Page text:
The housing also has a shoulder which extends toward the tubes. The lower end of the sleeve forms another shoulder which is disposed oppositely with respect to the shoulder on the housing. An intermediate seal is disposed between the housing shoulder and the sleeve lower end and engages the exterior of the first tube upon application of compressive force to the intermediate seal via the sleeve.
In one embodiment of the invention, a clamp engages the first and second tubes. The clamp is interposed between the housing and the tubes to clamp the tubes together. The clamp includes a pair of inwardly protruding rims which engage cooperating grooves in the exteriors of the tubes.
In the practice of the present invention, a sleeve-like housing is positioned so as to surround a pair of coaxial tubes of unequal length which extend from a surface. An upper seal ring is compressed to provide a seal between the longer tube and the housing. The lower end of the housing is sealed against the surface by torquing a nut which is threaded to the second tube.
An object of the invention is to provide a new and improved method and apparatus for sealing the joint between substantially co-linear tubes.
Another object of the invention is to provide a new and improved method and apparatus which is adaptable for sealing cracks located at any level along an extended region of the stub tube of a vertically oriented reactor vessel control rod nozzle tube assembly.
Yet another object of the invention is to provide a new and improved apparatus for repairing cracked tubes and an associated method wherein stresses on the cracks are minimized during the repair process.
A further object of the invention is to provide a new and improved method and apparatus for establishing a seal which implements a substantially uniform sealing pressure across a sealing interface.
A still further object of the invention is to provide a new and improved method and apparatus for reestablishing a seal between a pair of coaxial tubes to compensate for the formation of a crack in one of the tubes.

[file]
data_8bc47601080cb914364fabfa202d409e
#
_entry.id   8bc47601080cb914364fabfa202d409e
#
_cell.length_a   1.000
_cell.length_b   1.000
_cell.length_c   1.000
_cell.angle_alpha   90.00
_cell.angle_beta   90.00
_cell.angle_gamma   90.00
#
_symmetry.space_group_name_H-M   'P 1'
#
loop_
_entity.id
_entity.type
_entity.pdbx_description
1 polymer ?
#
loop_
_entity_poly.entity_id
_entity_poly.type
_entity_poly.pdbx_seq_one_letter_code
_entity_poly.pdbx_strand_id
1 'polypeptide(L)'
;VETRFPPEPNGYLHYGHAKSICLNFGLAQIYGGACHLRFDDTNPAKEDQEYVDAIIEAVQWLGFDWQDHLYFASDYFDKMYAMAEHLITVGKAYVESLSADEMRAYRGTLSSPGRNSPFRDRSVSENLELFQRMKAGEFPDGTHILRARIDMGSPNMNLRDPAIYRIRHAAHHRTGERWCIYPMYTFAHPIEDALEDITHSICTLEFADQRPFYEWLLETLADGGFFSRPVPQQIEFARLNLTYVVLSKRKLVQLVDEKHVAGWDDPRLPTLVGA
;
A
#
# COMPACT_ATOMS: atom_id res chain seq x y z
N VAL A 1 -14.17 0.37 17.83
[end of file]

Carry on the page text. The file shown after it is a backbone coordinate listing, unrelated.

Other objects and advantages of the invention will become apparent from the drawing and the specification.
FIG. 1 is a cross-sectional view of apparatus in accordance with a first embodiment of the present invention installed on a leaking control rod nozzle arrangement in a boiling water reactor; and
FIG. 2 is a cross-sectional view of a second embodiment of apparatus in accordance with the present invention installed on a leaking control rod nozzle arrangement in a boiling water reactor.
With reference to the drawing, wherein like numerals represent like parts in the two figures, one embodiment of a sealing apparatus in accordance with the present invention is generally designated by the numeral 10 in FIG. 1. The sealing apparatus 10 is shown installed in a nuclear reactor vessel 12. A stub tube 14 extends upwardly at the interior of the reactor vessel. A circumferential weld 18 which will customarily be a two phase penetration weld, secures the stub tube in position relative to the vessel wall. Stub tube 14 surrounds and is coaxial with a nozzle tube 20 with the stub and nozzle tubes being joined by a welded joint 22. The nozzle tube 20 guides a control rod which passes upwardly into the reactor core (not illustrated). The axis of tubes 14 and 20 is oriented at an oblique angle relative to the interior surface of the reacotr vessel, the inner wall of the vessel 12 being covered by a stainless steel cladding 16. The reactor vessel bottom interior shape is typically in the form of a portion of a hemisphere.
Apparatus 10 is installed to seal a crack 24 which in the illustration of FIG. 1 is located just below the weld 22. It will be appreciated that without the installation of apparatus 10, during the operation of the nuclear reactor, highly pressurized coolant from the interior 26 of the reactor vessel would tend to leak through crack 24 and flow downwardly through the annulus between the nozzle tube 20 and the stub tube 14 to escape to the exterior of the reactor vessel. The coolant may be radioactive and, consequently, the leaked fluid may be hazardous to personnel and equipment.
In addition to the hazard posed by accidental release of radioactive liquid, the repair of the leakage as previously described is complicated by the location of the nozzle tube assemblies in the lower portion of the reactor vessel underneath the fuel assemblies. To repair the crack 24 by replacing or repairing the stub tube 14 would require the removal of at least a sizeable number of the nuclear fuel assemblies and associated support structure from the reactor vessel and the complete draining of the reactor coolant to provide the required access to the stub tube. Furthermore, the interior of the reactor vessel would still be radioactive, thus making the work environment for the repair hazardous to personnel.